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*A Boy Called Dickens* by Deborah Hopkinson, illustrated by John Hendrix
Also by Deborah Hopkinson:

The Great Trouble: A Mystery of London, the Blue Death, and a Boy Called Eel

Abe Lincoln Crosses a Creek: A Tall, Thin Tale (Introducing His Forgotten Frontier Friend)

Into the Firestorm: A Novel of San Francisco, 1906
A Boy Called Dickens
by Deborah Hopkinson, illustrated by John Hendrix
Ages 5-8 40 pages Schwartz and Wade JaNuary 2012 Hardcover    

Based on the childhood events of Charles Dickens, A Boy Called Dickens was published in 2012 celebrating the 200th anniversary of his birth.

The story focuses on the difficult time in his life when Dickens was 12 years old, his family lived in debtor’s prison, and he worked 10 hour days in a shoe polish factory. He is depicted as a small, thin boy with a brilliant imagination and ability to tell stories.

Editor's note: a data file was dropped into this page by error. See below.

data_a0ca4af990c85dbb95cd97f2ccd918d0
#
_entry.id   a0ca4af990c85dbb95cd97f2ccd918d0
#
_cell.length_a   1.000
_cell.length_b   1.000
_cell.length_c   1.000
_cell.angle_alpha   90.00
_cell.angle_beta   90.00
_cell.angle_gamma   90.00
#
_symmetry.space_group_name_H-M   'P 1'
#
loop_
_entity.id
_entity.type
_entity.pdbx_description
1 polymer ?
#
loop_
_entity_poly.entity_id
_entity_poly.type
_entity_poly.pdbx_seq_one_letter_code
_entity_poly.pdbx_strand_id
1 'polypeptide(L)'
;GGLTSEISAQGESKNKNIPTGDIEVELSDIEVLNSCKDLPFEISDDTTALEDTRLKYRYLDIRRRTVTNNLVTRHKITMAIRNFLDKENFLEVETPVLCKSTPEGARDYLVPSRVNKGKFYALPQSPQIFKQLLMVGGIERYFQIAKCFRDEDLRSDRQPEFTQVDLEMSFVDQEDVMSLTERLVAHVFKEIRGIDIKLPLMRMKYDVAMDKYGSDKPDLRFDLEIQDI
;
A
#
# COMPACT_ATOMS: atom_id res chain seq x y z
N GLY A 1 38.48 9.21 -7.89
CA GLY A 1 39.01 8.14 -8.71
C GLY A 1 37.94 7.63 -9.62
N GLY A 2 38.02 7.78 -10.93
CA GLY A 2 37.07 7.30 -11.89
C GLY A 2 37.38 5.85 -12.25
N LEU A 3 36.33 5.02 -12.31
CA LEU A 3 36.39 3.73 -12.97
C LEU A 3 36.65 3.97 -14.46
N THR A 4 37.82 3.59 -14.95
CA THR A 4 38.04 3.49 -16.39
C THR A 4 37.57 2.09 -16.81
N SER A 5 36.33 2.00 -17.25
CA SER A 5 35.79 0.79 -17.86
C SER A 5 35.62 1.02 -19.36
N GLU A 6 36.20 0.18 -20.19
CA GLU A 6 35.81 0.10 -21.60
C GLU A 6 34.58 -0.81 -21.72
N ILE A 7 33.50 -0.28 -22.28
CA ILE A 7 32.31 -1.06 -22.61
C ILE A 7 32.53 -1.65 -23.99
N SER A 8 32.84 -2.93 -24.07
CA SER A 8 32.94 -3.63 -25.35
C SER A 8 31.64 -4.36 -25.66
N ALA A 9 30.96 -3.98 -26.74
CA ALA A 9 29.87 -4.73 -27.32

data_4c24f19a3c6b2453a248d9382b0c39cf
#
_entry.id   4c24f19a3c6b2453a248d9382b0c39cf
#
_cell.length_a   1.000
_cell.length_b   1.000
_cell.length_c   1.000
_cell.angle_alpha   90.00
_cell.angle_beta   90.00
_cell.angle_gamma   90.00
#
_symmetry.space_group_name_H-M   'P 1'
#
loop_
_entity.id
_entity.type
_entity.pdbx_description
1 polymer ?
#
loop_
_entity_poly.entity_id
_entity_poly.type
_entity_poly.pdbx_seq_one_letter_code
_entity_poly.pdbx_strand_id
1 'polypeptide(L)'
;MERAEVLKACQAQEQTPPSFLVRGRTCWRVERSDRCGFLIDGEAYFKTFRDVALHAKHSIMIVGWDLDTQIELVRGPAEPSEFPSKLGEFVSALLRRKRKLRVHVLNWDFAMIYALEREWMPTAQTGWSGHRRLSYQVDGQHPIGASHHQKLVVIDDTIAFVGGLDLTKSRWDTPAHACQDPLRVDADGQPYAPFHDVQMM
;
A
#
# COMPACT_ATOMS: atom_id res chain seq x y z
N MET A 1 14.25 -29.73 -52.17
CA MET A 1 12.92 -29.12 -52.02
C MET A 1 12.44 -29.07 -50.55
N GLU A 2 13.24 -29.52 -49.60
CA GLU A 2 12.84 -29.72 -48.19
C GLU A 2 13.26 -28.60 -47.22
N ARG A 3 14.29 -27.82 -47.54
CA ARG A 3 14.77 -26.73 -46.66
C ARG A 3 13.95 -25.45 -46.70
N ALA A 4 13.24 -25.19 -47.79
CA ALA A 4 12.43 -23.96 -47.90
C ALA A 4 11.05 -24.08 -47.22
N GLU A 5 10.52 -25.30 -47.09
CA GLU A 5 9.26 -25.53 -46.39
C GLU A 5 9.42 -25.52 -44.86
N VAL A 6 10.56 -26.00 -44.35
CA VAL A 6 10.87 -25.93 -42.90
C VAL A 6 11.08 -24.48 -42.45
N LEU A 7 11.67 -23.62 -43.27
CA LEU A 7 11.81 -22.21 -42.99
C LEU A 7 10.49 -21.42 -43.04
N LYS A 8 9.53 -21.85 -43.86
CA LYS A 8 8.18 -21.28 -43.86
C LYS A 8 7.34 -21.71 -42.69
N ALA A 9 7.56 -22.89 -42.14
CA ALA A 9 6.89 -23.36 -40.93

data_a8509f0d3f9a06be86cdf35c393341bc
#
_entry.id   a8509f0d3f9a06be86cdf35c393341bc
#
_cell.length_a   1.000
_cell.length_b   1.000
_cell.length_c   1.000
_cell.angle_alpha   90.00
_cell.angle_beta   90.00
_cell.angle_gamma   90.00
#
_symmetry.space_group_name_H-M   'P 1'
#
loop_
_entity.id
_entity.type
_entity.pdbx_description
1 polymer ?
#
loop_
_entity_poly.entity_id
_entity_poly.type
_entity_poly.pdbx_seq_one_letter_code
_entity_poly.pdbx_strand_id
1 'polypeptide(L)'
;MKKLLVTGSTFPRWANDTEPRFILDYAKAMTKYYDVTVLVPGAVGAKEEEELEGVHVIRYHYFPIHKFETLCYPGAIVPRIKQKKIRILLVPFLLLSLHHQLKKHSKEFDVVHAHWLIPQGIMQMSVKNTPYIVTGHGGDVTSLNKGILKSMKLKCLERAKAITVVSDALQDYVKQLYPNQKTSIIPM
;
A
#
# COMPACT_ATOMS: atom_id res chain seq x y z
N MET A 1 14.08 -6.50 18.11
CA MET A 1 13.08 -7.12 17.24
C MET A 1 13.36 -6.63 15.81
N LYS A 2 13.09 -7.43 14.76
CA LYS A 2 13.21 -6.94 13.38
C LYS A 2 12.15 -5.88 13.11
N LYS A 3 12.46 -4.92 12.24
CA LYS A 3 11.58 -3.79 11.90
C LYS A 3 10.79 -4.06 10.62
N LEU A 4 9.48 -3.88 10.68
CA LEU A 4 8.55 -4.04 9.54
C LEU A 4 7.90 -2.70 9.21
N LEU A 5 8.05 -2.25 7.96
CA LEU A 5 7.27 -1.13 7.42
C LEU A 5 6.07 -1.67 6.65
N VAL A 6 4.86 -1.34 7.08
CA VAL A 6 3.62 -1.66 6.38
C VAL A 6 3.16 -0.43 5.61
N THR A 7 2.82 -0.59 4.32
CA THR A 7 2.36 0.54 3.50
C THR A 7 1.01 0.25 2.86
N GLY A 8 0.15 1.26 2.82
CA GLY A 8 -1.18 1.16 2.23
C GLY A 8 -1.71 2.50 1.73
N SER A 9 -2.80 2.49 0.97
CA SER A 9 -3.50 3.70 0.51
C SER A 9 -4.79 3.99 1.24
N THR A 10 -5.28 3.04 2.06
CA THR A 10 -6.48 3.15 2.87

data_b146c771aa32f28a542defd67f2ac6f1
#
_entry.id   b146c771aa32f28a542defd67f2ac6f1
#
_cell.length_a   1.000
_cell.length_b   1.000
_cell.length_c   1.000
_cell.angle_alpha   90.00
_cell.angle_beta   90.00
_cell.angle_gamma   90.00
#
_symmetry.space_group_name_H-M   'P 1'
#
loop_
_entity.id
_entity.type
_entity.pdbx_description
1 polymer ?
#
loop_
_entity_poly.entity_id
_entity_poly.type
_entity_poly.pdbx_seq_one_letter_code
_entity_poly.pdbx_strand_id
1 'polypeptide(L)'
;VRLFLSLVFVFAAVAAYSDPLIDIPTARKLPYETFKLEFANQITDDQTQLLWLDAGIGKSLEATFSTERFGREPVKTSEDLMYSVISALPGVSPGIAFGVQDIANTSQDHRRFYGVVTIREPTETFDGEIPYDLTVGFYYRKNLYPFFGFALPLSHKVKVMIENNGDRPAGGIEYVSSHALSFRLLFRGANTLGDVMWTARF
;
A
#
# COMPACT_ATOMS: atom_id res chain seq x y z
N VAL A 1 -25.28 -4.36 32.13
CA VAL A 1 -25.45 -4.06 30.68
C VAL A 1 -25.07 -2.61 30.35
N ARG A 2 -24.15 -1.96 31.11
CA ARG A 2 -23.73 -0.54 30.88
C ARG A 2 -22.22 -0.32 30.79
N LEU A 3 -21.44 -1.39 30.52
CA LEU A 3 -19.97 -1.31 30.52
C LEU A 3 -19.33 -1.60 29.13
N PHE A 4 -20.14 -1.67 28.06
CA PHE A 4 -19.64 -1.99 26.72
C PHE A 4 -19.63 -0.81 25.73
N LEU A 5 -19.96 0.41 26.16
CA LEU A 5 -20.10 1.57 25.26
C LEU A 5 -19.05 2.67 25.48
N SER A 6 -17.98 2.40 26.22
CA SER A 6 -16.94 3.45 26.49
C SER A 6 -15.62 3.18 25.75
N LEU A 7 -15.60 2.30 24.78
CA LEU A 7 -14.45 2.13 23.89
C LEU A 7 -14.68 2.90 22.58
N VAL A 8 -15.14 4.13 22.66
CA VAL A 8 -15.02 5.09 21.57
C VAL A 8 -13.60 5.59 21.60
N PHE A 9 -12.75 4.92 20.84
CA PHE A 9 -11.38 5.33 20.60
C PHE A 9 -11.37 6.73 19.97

As he works in the factory, he begins to tell co-worker Bob Fagin the story of David Copperfield. Dickens is surrounded by the characters of old-world London, some real, others more spirits or ghosts: an oppressive boss, street vendors, a proud girl, convicts, wealthy men and women, and poor people dressed in rags and soot.

The setting includes horses pulling wagons, small shops, dismal factories, rats in the schoolhouse, and smoke from the chimneys. All these firsthand experiences, sights and sounds permeated his writing and stories. It is when Dickens is finally home in the evenings, writing, that he is most content. An author’s note completes the book.

Deborah Hopkinson writes from an omniscient narrator’s point of view–looking down on the world of Dickens as she tells his story. The extraordinary ink and watercolor illustrations extend the story, depicting not only the unique setting but also the personalities of the characters with remarkable depth and detail.

Adults will enjoy this story on a different level than the children for whom it is intended. Nevertheless, familiarity with Dickens and his work is not critical to understand the story. In fact, the book serves as is an excellent introduction to the author, albeit fictionalized.

Teachers can use this book to initiate a comparison between life today and two hundred years ago–perhaps discussion pollution, child labor, school, etc. Highly recommended.

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  Kristine Wildner/2012 for curled up with a good kid's book  

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